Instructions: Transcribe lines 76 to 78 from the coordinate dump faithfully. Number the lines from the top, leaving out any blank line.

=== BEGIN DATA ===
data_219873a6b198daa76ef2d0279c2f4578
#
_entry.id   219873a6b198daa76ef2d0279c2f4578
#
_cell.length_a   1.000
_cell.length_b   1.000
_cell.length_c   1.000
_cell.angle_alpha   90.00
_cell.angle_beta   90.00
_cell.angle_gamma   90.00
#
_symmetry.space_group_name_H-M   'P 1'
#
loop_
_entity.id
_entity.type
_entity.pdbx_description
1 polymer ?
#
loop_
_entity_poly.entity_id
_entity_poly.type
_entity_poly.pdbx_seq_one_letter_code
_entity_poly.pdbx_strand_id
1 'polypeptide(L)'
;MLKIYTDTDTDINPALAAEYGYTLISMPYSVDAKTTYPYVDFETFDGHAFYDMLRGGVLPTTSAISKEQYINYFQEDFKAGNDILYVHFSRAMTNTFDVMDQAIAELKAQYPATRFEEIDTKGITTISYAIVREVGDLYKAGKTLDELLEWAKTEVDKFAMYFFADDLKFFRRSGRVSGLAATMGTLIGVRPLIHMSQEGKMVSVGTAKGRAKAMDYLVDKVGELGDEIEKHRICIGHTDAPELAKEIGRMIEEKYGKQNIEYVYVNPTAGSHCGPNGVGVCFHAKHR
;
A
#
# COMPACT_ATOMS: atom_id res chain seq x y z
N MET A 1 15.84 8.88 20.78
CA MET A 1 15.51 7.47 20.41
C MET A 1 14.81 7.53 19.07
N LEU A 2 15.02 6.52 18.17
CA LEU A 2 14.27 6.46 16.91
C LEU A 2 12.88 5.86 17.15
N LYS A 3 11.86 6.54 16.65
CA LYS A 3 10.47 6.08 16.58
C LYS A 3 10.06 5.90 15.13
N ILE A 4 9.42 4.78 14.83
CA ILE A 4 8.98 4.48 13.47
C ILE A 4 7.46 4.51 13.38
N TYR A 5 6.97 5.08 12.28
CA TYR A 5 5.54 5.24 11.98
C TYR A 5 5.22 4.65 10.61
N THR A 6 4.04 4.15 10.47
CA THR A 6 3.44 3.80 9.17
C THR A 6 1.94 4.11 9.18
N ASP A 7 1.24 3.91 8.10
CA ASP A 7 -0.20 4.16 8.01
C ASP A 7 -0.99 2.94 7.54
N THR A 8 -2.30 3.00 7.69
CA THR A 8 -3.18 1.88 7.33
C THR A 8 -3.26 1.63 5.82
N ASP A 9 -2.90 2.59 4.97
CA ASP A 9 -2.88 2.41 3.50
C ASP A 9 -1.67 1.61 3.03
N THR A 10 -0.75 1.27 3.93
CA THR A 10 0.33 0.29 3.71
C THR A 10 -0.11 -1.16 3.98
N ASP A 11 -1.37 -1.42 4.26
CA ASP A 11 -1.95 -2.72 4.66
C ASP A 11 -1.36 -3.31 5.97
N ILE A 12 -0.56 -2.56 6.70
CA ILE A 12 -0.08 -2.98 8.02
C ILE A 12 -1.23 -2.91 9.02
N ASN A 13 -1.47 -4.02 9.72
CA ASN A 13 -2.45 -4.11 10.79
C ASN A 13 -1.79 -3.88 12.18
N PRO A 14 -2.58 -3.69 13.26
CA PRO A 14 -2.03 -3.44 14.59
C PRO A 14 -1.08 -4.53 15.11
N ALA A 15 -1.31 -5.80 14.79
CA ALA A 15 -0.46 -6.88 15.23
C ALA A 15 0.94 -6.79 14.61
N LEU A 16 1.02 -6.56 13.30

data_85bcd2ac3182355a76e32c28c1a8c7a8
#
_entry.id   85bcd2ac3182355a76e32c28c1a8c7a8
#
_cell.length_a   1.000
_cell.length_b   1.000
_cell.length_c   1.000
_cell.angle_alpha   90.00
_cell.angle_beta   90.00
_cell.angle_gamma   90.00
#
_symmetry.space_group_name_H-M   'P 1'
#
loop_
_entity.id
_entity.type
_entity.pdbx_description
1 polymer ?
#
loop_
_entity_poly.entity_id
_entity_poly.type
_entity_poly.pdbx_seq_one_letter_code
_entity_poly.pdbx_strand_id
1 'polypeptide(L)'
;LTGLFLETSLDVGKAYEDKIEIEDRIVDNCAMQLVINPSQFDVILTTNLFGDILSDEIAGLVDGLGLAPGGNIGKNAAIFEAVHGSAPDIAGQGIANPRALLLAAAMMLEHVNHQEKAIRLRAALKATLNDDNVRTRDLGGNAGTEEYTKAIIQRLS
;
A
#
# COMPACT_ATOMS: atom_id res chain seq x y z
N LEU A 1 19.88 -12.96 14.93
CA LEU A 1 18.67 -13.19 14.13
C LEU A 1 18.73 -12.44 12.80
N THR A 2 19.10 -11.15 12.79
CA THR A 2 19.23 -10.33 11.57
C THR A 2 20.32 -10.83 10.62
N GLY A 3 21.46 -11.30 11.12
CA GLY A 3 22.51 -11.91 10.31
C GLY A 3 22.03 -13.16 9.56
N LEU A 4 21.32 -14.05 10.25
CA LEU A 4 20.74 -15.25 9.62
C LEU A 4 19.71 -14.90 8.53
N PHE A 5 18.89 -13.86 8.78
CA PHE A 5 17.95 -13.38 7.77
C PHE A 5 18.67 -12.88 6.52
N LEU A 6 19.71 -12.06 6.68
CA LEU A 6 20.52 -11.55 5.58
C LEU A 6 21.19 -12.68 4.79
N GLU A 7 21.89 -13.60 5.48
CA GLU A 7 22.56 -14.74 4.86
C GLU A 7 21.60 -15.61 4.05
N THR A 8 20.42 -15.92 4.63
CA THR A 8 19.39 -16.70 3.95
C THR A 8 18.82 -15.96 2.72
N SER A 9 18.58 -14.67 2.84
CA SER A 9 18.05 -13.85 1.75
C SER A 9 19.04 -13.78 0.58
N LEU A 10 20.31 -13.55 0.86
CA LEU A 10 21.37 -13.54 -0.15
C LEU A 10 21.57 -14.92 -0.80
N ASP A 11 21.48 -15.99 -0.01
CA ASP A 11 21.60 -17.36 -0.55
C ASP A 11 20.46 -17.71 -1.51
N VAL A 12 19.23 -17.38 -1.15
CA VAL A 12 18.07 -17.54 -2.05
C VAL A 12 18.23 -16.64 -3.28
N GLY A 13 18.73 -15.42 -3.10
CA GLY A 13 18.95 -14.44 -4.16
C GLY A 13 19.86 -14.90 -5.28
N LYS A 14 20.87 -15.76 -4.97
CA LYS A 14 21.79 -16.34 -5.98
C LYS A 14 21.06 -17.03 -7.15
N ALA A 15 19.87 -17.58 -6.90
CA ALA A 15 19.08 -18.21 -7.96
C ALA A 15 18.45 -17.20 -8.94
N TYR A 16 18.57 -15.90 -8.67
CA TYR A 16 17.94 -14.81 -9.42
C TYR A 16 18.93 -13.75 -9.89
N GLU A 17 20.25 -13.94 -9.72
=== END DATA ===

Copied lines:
N LEU A 16 1.02 -6.56 13.30

data_85bcd2ac3182355a76e32c28c1a8c7a8
#